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beach in the spring
Original photo by Georgia Goodman

Why the Ocean is my Reset Button

Since I can remember, any moment of fear, sadness, or anxiety is quelled by the noise of lapping waves on the beach. When I picture the beach, I don’t see palm trees and white sand, but rather melting snow with spring sun working hard to warm the ground and welcome new life into the world.

I was fortunate enough to grow up near the water and would walk there often before high school to center myself and watch the sunrise. At 7 am the sun brought such peace and reassurance that the dark would soon fade into longer days. The solitude I felt, as if I was the only human sharing the planet with the ocean, was incredible and was one of the biggest factors in my journey of self-discovery. The repetition of waves beating on the frozen sand and the sun starting its day the same way as every other day was something that triggered the need for my own self-reflection about how I was spending my time. Standing alone on the beach in the middle of February, I felt so tiny compared to the rest of the world. I remember thinking to myself that if the sun and the ocean are some of the most beautiful and vast things in our universe, then my life could also hold this beauty and healing, especially with the chance to wake up and have control of what I do each day.

When I got to my senior year of high school, I found myself plagued with a lot of anxiety around graduating and leaving home, which is a fairly common experience. Sometime in April, I had one day where I could not get out of my head, could not do my work, and couldn’t communicate with my family or friends in a positive way. I needed a way to reset and ground myself, and I found myself crossing the bridge at sunset towards my favorite beach. It was nowhere near warm outside, but I had a towel in my car and decided to jump in. I ran down the steps with the cold sand sticking to the bottoms of my feet. After a long winter of being bundled up, my skin felt raw and brand new against the spring wind. As my body ran into the water my mind followed. The 40º water shocked my toes, legs, torso and then enveloped me as I dunked my head under. Freezing in that millisecond I spent underwater, the only thing I could truly know was the way my body felt. I was unable to think about the future or the past, only in protecting myself from getting too cold and tuning in to how every inch of my body, heart, and mind felt.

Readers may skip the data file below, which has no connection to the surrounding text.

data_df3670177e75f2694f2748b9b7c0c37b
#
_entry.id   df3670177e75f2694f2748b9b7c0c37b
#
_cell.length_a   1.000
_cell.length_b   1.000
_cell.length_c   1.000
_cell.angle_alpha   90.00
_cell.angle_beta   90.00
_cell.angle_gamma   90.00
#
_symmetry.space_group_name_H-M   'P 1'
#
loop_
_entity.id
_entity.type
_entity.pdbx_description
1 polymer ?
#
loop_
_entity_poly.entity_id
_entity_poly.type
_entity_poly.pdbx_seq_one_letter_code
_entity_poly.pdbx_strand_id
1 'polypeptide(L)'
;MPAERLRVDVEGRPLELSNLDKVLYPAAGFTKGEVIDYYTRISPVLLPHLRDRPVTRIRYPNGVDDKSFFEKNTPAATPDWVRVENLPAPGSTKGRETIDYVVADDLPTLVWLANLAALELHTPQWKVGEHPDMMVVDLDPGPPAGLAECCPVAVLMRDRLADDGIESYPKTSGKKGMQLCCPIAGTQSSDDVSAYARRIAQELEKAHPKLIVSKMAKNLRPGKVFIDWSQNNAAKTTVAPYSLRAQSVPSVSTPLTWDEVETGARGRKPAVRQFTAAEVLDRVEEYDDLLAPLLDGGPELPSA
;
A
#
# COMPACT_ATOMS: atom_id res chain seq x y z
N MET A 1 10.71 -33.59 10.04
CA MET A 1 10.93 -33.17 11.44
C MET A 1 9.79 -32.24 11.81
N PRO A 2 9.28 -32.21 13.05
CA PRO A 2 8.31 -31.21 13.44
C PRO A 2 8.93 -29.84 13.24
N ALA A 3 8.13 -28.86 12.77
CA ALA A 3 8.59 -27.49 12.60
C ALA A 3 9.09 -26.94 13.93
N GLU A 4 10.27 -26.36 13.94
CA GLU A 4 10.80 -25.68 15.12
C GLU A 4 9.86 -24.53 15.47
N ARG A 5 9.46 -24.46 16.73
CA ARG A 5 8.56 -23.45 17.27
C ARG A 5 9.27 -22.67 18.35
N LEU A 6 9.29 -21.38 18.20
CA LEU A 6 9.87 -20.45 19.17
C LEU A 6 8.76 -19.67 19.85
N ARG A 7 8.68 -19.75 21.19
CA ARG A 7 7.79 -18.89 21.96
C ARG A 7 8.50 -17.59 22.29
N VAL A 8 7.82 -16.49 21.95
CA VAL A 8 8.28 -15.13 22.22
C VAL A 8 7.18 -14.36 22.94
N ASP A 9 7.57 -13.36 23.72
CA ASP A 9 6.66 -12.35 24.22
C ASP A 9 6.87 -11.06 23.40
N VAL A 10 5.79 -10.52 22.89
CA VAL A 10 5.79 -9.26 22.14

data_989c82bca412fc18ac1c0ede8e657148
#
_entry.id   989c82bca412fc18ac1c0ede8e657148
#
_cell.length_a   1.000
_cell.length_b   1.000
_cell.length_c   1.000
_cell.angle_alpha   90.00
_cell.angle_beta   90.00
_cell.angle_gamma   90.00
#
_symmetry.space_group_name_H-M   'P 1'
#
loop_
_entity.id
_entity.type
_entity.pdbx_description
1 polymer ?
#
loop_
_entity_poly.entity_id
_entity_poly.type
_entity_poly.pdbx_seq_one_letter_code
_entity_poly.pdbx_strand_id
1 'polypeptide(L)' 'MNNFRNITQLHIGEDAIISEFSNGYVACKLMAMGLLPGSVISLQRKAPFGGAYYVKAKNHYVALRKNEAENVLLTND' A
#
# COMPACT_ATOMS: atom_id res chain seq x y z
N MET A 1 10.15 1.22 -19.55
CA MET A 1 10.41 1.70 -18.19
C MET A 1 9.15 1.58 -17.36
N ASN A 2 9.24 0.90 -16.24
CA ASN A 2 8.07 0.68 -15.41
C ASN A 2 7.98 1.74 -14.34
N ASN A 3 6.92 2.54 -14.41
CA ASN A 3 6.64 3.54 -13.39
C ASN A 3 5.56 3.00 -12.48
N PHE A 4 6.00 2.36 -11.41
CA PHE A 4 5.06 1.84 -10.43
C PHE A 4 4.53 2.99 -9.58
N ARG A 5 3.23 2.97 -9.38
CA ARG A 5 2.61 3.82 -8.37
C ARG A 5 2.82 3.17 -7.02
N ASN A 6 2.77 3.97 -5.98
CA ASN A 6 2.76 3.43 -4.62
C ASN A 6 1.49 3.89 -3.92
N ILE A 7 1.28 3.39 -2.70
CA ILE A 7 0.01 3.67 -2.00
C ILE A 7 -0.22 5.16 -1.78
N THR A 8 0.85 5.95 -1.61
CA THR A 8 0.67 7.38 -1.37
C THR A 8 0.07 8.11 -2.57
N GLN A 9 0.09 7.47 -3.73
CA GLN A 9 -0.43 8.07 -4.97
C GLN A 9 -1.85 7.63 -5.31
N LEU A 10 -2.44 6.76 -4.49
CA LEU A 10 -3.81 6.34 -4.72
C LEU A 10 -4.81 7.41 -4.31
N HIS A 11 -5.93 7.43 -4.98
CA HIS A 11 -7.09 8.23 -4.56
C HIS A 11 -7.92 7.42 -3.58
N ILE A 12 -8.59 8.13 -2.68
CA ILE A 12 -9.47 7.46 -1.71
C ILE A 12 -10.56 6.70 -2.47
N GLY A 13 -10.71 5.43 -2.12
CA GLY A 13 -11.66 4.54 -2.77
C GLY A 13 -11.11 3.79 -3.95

Driving home wrapped in my towel with the heat blasting and my heart racing, I felt renewed. Although I cannot always just leave whatever I am doing to jump into the ocean, I try to connect with the ocean and the peace that comes from breathing in and out as the tides do. Watching the sun come up and wake up all of the critters in the ocean, or how the sand stays sturdy under the pull of the ocean’s waves has become a way to center myself within the world and within myself. Tuning in to how each of my senses are, how my skin feels, or how my mind feels are things that the ocean has taught me. There is a presentness that comes with being one in nature, watching your surroundings, and understanding yourself as a being in an ecosystem. Whenever I feel anxiety or sadness start to overtake my mind space in an unhealthy way, I try to connect with the feeling I have in the water, where my only job is to breathe, stay afloat, and take that with me as I grow into the big wide world. 

Georgia is a current Junior at Colby and is from Maine! She's double majoring in English and Anthropology. You can probably find her in Bixler, by Johnson pond, or doing anything fun outside:)
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